In my current research, I've often re-discovering things that are trivial and obvious, but that suddenly become mysterious. For instance, it's blindingly obvious that the anchoring bias is a bias, and almost everyone agrees on this. But this becomes puzzling when we realise that there is no principled ways of deducing the rationality and reward of irrational agents.
Here's another puzzle. Have you ever seen someone try and claim that they have certain values that they manifestly don't have? Seen their facial expression, their grimaces, their hesitation, and so on.
There's an immediate and trivial explanation: they're lying, and they're doing it badly (which is why we can actually detect the lying). But remember that there is no way of detecting the preferences of an irrational agent. How can someone lie about something that is essentially non-existent, their values? Even if someone knew their own values, why would the tell-tale signs of lying surface, since there's no way that anyone else could ever check their values, even in principle?
But here evolution is helping us. Humans have a self-model of their own values; indeed, this is what we use to define what those values are. And evolution, being lazy, re-uses the self-model to interpret others. Since these self-models are broadly similar from person to person, people tend to agree about the rationality and values of other humans.
So, because of these self-models, our own values "feel" like facts. And because evolution is lazy, lying and telling the truth about our own values triggers the same responses as lying or telling the truth about facts.
This suggests another way of accessing the self-model of human values: train an AI to detect human lying and misdirection on factual matters, then feed that AI a whole corpus of human moral/value/preference statements. Given the normative assumption that lying on facts resembles lying on values, this is another avenue by which AIs can learn human values.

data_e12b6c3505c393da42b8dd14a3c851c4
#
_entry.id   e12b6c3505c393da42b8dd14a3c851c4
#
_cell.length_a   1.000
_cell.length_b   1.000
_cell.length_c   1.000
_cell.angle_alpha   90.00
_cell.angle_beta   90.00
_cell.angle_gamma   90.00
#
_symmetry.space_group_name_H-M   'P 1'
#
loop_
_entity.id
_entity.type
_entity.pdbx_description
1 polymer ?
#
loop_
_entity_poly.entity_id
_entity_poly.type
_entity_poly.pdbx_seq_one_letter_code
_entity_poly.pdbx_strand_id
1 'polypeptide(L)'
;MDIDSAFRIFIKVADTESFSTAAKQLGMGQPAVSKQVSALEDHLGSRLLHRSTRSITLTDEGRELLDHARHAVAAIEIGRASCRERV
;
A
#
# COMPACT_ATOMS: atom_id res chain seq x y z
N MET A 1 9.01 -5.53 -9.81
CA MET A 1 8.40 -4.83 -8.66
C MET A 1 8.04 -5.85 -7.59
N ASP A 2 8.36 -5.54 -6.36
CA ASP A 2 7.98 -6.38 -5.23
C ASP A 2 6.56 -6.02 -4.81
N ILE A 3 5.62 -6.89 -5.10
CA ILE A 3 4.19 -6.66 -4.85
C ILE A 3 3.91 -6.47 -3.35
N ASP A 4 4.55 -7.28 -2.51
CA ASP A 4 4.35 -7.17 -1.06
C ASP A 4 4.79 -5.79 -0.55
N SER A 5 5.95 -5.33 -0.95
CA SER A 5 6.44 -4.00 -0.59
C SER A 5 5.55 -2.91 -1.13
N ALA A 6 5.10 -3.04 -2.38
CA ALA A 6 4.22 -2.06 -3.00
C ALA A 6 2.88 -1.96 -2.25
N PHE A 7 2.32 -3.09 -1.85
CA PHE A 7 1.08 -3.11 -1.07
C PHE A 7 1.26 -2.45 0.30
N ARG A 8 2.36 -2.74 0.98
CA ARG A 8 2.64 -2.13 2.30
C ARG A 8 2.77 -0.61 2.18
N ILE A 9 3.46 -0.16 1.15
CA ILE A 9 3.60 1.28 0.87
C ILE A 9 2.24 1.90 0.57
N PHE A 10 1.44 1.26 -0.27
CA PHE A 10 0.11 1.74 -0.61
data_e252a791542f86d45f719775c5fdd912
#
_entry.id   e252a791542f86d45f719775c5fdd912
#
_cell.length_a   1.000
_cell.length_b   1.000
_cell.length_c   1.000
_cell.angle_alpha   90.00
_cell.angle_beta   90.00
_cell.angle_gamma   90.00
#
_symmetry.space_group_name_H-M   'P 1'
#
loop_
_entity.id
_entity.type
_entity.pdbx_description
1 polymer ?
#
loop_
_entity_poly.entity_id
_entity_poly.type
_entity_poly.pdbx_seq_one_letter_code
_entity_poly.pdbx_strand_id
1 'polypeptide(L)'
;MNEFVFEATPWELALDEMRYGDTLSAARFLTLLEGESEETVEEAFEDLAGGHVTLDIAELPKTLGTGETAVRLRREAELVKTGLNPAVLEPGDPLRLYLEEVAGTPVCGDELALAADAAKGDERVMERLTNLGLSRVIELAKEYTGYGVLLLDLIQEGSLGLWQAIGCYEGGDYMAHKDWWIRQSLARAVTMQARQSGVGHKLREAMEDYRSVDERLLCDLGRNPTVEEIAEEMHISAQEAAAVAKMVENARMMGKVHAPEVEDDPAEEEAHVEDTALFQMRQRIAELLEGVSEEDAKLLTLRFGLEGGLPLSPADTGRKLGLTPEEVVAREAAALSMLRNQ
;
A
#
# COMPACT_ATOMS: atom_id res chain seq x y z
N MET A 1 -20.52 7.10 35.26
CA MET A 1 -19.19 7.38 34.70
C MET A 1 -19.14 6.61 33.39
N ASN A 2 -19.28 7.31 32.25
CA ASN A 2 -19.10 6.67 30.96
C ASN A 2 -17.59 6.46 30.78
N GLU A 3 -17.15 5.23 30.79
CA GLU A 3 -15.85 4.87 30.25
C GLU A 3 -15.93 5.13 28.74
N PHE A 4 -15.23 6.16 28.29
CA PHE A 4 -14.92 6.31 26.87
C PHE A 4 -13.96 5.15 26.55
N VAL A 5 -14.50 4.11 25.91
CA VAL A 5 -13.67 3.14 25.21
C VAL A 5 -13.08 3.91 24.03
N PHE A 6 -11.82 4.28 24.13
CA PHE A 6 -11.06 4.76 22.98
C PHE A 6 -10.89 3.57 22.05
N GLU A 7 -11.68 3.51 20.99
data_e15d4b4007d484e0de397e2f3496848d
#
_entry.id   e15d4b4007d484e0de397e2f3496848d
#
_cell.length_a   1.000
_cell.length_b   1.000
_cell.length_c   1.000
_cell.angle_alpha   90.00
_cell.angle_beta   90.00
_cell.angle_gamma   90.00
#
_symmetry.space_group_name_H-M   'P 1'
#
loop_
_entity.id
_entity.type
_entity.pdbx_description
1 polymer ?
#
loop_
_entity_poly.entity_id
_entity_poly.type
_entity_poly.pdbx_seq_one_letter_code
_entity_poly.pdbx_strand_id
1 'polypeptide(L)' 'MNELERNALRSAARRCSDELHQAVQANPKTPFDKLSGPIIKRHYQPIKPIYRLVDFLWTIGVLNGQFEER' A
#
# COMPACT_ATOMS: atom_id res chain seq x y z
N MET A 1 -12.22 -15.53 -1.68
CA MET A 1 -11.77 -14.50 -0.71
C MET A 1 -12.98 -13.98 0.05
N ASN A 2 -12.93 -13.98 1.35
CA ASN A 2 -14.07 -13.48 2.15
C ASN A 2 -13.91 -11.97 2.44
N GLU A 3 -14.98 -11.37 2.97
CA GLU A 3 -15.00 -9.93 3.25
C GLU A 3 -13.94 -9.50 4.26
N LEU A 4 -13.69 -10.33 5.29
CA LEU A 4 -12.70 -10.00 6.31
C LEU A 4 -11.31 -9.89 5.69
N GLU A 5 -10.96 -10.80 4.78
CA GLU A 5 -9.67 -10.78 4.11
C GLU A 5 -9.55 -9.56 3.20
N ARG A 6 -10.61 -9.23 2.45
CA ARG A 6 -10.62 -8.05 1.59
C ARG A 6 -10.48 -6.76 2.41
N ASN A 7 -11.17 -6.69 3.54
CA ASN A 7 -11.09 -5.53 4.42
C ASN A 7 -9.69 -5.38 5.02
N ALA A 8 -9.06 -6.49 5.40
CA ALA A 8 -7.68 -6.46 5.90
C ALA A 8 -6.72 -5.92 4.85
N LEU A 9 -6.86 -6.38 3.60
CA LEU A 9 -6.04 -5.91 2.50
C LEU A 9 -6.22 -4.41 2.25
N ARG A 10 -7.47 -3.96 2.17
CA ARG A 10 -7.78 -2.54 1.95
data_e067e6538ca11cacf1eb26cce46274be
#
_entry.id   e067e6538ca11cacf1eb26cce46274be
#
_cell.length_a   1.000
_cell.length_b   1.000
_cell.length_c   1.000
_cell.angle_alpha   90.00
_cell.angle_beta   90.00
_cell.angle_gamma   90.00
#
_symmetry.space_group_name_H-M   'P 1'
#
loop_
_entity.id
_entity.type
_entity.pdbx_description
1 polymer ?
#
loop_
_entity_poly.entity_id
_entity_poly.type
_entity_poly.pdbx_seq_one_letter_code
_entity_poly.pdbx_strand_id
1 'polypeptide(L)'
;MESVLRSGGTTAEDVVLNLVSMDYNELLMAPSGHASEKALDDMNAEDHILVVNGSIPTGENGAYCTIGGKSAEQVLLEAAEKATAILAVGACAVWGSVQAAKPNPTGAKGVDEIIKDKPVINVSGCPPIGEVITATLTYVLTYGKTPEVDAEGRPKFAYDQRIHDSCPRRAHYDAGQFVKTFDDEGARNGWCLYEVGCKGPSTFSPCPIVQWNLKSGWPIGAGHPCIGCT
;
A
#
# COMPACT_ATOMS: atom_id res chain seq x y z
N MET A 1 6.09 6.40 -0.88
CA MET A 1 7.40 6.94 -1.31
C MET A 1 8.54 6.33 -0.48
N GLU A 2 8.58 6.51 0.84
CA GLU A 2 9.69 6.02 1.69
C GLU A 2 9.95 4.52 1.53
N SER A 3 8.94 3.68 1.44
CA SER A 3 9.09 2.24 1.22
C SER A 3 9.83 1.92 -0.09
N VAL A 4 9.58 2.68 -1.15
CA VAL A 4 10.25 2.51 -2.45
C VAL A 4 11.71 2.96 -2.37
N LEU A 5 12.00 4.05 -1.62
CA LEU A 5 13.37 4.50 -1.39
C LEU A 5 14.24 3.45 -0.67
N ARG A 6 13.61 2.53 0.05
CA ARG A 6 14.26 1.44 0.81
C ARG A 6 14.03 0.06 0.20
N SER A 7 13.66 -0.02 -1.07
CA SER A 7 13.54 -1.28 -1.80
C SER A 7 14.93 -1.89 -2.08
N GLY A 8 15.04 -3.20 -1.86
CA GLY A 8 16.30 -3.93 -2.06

So far, I've been assuming that human values are a single, definite object. In my next post, I'll look at the messy reality of under-defined and contradictory human values.
A. Revealed preference. B. The duality "I want to sleep on time but I also want to play video games." someone can "want to sleep" but also want another thing and do another thing.
I'm suspicious. Is there a reference for this claim? It seems for this to be true we need to at least be very precise about what we mean by "preferences".
Pretty sure that he meant to say "an irrational agent" instead of "a rational agent", see https://arxiv.org/abs/1712.05812
Indeed! I've now corrected that error.
If someone claims to have a value that he obviously hasn't - it doesn't mean that he is lying, that is, consciously presenting wrong information. In most cases I observed of such behaviour, they truly belived that they are kind, animal loving whatever positive beings, and non-consciously ignored the instances of their own behaviour which demonstrated other set of preferences - strikingly obvious for external observers.
"I value animals" is pretty worthless; "I value animals more than economic growth" would be more informative.